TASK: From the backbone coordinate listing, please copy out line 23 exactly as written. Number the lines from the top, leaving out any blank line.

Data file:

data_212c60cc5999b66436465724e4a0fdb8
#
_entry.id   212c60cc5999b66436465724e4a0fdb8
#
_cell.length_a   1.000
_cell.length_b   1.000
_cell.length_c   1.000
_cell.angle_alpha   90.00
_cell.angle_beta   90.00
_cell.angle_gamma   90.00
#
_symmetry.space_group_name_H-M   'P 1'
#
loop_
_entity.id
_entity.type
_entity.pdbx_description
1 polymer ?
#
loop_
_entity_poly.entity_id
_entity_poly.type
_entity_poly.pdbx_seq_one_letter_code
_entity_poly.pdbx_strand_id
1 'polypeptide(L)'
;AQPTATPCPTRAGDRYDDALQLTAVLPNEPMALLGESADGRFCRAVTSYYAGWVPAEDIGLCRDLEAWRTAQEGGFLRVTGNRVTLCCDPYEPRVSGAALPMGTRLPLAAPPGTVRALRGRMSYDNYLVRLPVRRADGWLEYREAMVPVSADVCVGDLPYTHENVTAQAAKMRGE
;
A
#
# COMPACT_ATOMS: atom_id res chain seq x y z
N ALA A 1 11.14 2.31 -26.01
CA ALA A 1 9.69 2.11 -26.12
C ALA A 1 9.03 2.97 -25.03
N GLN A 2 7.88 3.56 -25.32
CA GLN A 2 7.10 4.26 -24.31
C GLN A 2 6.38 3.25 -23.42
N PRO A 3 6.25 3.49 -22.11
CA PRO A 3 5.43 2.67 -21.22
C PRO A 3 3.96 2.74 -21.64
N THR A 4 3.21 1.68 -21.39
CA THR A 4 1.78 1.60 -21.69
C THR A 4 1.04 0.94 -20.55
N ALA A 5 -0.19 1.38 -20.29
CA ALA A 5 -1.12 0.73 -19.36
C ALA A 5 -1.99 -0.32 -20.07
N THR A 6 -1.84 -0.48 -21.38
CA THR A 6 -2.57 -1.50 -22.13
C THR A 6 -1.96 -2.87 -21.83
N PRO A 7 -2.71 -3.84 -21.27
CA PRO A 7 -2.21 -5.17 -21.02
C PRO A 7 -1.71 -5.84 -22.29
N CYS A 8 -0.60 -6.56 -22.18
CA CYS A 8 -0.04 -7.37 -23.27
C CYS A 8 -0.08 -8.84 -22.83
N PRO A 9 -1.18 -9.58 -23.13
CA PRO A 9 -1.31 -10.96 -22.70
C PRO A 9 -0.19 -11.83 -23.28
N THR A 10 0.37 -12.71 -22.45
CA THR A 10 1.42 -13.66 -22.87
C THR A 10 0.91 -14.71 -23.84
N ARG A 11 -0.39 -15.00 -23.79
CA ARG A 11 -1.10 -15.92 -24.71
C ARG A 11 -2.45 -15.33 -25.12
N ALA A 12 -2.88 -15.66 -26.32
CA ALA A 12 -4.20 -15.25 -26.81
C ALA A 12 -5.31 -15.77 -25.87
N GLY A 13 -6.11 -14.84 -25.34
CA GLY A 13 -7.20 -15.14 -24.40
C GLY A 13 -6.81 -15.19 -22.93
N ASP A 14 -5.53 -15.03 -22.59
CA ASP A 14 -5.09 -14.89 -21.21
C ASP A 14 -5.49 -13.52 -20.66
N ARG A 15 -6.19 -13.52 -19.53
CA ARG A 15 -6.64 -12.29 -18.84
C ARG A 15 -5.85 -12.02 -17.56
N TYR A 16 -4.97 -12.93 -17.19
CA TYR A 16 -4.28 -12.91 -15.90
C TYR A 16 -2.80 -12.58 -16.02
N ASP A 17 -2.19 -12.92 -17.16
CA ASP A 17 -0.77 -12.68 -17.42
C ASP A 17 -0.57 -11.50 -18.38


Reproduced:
_entity_poly.pdbx_seq_one_letter_code